Burning Sabarmati scorched Godhra forever
Fear of renewed violence persists in this once sleepy town where victims wait for justice and all dread the railway station. Stavan Desai reports. Riots in numbers | A decade since Gujarat riotsindia Updated: Feb 28, 2012 02:06 IST
On February 27, 2002, Irfan, 19, was selling pan masala and cigarettes outside Godhra railway station like every other day. All of a sudden news came that a mob had set on fire the S6 coach of Sabarmati Express. Leaving behind his merchandise, Irfan ran for his life.
Ten years on, Irfan works as a daily wage labourer and dreads venturing anywhere near the Godhra railway station. “What happened that day changed my life.”
Irfan is not alone. That February morning, when 59 kar sevaks were charred to death and more than 100 other passengers were injured, ended life as they knew it for each and every person in this sleepy town 137 kilometers south-east of Ahmedabad.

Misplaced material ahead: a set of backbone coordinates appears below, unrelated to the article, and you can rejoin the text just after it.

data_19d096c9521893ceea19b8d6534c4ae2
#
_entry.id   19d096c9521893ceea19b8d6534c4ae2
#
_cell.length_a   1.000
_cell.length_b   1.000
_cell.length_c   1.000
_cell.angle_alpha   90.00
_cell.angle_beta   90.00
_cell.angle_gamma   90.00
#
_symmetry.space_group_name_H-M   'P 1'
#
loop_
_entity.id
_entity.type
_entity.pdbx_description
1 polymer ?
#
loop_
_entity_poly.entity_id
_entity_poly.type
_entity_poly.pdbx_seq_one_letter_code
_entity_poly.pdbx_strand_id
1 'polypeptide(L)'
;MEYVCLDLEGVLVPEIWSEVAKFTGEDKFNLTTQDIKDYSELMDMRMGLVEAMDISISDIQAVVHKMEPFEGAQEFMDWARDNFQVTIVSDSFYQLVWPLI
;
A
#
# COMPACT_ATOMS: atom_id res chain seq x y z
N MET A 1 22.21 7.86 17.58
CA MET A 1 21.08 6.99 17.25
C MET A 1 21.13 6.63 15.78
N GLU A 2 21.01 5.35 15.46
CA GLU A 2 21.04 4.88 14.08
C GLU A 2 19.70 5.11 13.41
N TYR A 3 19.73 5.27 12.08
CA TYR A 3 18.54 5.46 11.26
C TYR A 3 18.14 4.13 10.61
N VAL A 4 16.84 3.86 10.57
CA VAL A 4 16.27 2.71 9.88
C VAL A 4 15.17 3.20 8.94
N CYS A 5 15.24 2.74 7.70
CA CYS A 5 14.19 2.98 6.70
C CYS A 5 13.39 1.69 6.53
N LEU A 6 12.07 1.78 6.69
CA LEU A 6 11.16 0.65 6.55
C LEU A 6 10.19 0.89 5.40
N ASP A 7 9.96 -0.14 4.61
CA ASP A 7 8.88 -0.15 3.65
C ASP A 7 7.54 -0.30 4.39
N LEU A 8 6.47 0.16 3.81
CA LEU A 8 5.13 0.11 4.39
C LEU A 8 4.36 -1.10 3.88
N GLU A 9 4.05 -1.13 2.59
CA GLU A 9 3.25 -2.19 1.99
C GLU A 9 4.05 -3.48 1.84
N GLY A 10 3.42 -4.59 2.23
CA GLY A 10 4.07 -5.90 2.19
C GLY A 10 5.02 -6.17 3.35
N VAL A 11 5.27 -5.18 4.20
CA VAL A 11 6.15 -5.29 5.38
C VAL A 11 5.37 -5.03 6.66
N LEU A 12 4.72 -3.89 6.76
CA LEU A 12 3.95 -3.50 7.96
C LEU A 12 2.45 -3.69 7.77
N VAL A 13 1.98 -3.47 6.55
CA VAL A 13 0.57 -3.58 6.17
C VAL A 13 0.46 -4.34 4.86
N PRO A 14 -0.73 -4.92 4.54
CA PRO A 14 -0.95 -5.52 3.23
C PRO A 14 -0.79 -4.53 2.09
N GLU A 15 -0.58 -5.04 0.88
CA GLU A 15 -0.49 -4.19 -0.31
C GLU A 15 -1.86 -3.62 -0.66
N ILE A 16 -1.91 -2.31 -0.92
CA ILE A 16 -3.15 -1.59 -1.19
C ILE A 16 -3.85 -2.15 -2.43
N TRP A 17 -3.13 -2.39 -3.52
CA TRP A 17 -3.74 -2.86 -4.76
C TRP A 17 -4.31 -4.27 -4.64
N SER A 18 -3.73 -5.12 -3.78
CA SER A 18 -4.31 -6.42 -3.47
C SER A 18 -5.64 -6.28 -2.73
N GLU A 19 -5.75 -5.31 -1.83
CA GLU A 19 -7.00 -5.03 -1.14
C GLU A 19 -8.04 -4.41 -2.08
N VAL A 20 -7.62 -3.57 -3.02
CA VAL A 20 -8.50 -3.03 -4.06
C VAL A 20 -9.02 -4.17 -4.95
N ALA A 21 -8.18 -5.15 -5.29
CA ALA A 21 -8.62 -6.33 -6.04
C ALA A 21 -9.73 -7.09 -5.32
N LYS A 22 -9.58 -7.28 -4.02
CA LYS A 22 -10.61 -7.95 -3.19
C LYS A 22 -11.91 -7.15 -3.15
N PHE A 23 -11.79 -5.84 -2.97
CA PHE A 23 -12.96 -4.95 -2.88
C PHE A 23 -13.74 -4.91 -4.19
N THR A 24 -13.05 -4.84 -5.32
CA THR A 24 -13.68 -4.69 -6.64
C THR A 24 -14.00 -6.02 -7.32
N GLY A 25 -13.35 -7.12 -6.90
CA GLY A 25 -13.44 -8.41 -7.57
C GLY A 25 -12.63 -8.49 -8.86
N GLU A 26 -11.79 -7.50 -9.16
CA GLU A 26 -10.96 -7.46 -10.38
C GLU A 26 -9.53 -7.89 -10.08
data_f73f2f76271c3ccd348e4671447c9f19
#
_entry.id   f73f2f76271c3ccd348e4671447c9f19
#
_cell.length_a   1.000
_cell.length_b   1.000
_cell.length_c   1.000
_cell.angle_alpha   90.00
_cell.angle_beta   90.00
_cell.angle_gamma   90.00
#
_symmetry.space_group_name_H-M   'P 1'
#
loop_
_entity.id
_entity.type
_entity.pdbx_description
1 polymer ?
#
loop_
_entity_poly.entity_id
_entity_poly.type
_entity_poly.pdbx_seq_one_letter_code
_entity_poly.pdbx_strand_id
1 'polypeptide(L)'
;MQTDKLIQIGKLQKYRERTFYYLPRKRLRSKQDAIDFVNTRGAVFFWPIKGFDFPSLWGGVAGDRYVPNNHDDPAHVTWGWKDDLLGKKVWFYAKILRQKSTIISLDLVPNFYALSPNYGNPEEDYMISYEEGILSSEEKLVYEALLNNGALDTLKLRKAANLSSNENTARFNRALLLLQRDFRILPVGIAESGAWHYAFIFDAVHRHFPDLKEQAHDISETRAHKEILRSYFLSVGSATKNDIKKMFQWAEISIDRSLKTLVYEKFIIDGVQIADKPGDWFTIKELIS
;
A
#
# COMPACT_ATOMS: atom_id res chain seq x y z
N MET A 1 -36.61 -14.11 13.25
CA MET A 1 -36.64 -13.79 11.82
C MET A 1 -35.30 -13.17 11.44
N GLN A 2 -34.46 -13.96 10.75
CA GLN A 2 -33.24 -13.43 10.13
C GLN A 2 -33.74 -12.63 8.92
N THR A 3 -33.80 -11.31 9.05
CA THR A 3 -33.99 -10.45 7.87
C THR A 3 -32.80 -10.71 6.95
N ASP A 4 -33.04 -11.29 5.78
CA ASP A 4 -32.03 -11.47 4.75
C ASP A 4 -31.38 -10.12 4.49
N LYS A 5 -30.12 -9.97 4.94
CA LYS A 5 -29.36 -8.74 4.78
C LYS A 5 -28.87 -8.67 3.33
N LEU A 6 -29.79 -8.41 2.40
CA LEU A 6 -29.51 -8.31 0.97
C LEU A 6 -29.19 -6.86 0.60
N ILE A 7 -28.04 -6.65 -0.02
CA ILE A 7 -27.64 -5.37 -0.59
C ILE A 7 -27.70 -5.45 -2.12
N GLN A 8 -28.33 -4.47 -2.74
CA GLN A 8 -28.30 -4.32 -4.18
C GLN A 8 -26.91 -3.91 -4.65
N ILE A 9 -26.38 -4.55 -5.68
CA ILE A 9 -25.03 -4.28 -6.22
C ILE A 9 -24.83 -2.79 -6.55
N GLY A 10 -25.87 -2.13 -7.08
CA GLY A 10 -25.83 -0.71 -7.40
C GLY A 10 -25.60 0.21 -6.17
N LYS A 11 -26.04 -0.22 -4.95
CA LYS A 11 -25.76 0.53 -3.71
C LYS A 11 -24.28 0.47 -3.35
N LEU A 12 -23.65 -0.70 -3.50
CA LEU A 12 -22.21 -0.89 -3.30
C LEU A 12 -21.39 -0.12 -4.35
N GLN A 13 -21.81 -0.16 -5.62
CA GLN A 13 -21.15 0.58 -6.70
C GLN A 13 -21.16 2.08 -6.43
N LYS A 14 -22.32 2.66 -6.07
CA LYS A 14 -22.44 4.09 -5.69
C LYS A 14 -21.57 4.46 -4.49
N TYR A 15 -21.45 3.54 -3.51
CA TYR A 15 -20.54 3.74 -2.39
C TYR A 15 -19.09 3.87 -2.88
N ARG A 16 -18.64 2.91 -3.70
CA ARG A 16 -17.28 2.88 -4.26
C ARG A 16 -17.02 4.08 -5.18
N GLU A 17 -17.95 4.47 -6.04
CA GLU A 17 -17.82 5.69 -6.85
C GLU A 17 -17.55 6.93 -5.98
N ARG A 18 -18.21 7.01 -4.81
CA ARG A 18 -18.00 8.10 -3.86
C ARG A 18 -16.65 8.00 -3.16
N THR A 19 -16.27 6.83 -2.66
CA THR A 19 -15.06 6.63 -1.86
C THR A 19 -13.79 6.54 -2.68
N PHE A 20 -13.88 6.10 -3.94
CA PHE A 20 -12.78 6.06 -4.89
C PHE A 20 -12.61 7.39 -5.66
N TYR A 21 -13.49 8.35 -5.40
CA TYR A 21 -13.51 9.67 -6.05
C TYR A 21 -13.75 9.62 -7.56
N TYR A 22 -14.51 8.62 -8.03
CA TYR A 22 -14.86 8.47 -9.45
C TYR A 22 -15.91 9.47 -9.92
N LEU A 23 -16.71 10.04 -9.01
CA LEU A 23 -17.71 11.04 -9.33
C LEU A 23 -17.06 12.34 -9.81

“We are waiting for the truth to come out. It was not a conspiracy but a matter of sudden provocation because of a fight between passengers and tea vendors,” says Saeed Umarji, son of Maulvi Umarji who was arrested and accused of being one of the prime conspirators behind burning of the S6 coach.
The trial court acquitted Umarji of all charges on February 22 last year, but according to Saeed, “the mistrust between the two communities continues till today”.
Fear of riots is another thing that persists till date.
“When the verdict in the train burning case was delivered, people remained indoors. During festivals, members of one community do not venture in areas dominated by members of the community celebrating the festival,” says Umesh Gosai, a grocery shop owner.
Godhra has witnessed seven incidents of large scale communal riots since 1947. Residents say that before 2002, situation would come back to normal after the riots. “But the divide that the 2002 riots created still remains,” said Akbar Khan, a retired government employee.
He added, “Though some members of the two communities who have been doing business with each other for years have continued their tie-up, most have parted ways.”
“More than the common man, we are being discriminated against by the state. We still face hardships while getting job done with the government,” said Saeed. “And for how long? We do not know.”
(Some names have been changed on request)